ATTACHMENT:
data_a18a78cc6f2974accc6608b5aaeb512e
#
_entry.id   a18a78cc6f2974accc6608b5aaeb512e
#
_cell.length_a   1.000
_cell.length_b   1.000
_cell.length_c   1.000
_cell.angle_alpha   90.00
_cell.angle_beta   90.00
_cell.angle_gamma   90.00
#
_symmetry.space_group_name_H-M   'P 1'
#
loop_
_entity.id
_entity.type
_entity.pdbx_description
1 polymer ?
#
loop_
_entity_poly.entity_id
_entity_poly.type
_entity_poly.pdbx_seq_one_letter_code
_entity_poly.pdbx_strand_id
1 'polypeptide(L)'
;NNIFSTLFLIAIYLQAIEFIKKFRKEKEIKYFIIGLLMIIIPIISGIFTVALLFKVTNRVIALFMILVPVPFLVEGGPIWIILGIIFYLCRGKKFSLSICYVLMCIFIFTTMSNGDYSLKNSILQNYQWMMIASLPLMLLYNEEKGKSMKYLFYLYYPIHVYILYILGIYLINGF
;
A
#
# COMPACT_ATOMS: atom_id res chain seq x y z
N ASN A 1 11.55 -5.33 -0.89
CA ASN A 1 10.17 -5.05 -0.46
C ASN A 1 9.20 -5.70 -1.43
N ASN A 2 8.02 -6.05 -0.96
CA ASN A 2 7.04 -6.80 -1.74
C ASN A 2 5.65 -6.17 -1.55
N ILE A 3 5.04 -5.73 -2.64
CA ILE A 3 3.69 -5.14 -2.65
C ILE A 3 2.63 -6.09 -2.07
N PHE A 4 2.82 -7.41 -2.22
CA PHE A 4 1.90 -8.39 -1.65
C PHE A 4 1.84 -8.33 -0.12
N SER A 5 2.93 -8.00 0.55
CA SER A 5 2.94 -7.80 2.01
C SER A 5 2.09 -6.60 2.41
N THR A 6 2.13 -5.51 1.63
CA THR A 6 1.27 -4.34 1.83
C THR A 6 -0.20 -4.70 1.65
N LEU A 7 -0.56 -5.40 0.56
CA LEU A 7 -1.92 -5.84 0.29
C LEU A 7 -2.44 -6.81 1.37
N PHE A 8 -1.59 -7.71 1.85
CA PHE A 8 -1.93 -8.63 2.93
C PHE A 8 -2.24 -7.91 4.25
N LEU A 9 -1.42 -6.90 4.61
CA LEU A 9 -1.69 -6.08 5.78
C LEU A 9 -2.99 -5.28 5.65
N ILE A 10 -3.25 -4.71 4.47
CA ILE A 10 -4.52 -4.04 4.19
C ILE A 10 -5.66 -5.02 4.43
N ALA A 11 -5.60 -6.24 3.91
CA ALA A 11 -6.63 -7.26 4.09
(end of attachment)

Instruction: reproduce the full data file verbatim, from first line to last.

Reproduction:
data_a18a78cc6f2974accc6608b5aaeb512e
#
_entry.id   a18a78cc6f2974accc6608b5aaeb512e
#
_cell.length_a   1.000
_cell.length_b   1.000
_cell.length_c   1.000
_cell.angle_alpha   90.00
_cell.angle_beta   90.00
_cell.angle_gamma   90.00
#
_symmetry.space_group_name_H-M   'P 1'
#
loop_
_entity.id
_entity.type
_entity.pdbx_description
1 polymer ?
#
loop_
_entity_poly.entity_id
_entity_poly.type
_entity_poly.pdbx_seq_one_letter_code
_entity_poly.pdbx_strand_id
1 'polypeptide(L)'
;NNIFSTLFLIAIYLQAIEFIKKFRKEKEIKYFIIGLLMIIIPIISGIFTVALLFKVTNRVIALFMILVPVPFLVEGGPIWIILGIIFYLCRGKKFSLSICYVLMCIFIFTTMSNGDYSLKNSILQNYQWMMIASLPLMLLYNEEKGKSMKYLFYLYYPIHVYILYILGIYLINGF
;
A
#
# COMPACT_ATOMS: atom_id res chain seq x y z
N ASN A 1 11.55 -5.33 -0.89
CA ASN A 1 10.17 -5.05 -0.46
C ASN A 1 9.20 -5.70 -1.43
N ASN A 2 8.02 -6.05 -0.96
CA ASN A 2 7.04 -6.80 -1.74
C ASN A 2 5.65 -6.17 -1.55
N ILE A 3 5.04 -5.73 -2.64
CA ILE A 3 3.69 -5.14 -2.65
C ILE A 3 2.63 -6.09 -2.07
N PHE A 4 2.82 -7.41 -2.22
CA PHE A 4 1.90 -8.39 -1.65
C PHE A 4 1.84 -8.33 -0.12
N SER A 5 2.93 -8.00 0.55
CA SER A 5 2.94 -7.80 2.01
C SER A 5 2.09 -6.60 2.41
N THR A 6 2.13 -5.51 1.63
CA THR A 6 1.27 -4.34 1.83
C THR A 6 -0.20 -4.70 1.65
N LEU A 7 -0.56 -5.40 0.56
CA LEU A 7 -1.92 -5.84 0.29
C LEU A 7 -2.44 -6.81 1.37
N PHE A 8 -1.59 -7.71 1.85
CA PHE A 8 -1.93 -8.63 2.93
C PHE A 8 -2.24 -7.91 4.25
N LEU A 9 -1.42 -6.90 4.61
CA LEU A 9 -1.69 -6.08 5.78
C LEU A 9 -2.99 -5.28 5.65
N ILE A 10 -3.25 -4.71 4.47
CA ILE A 10 -4.52 -4.04 4.19
C ILE A 10 -5.66 -5.02 4.43
N ALA A 11 -5.60 -6.24 3.91
CA ALA A 11 -6.63 -7.26 4.09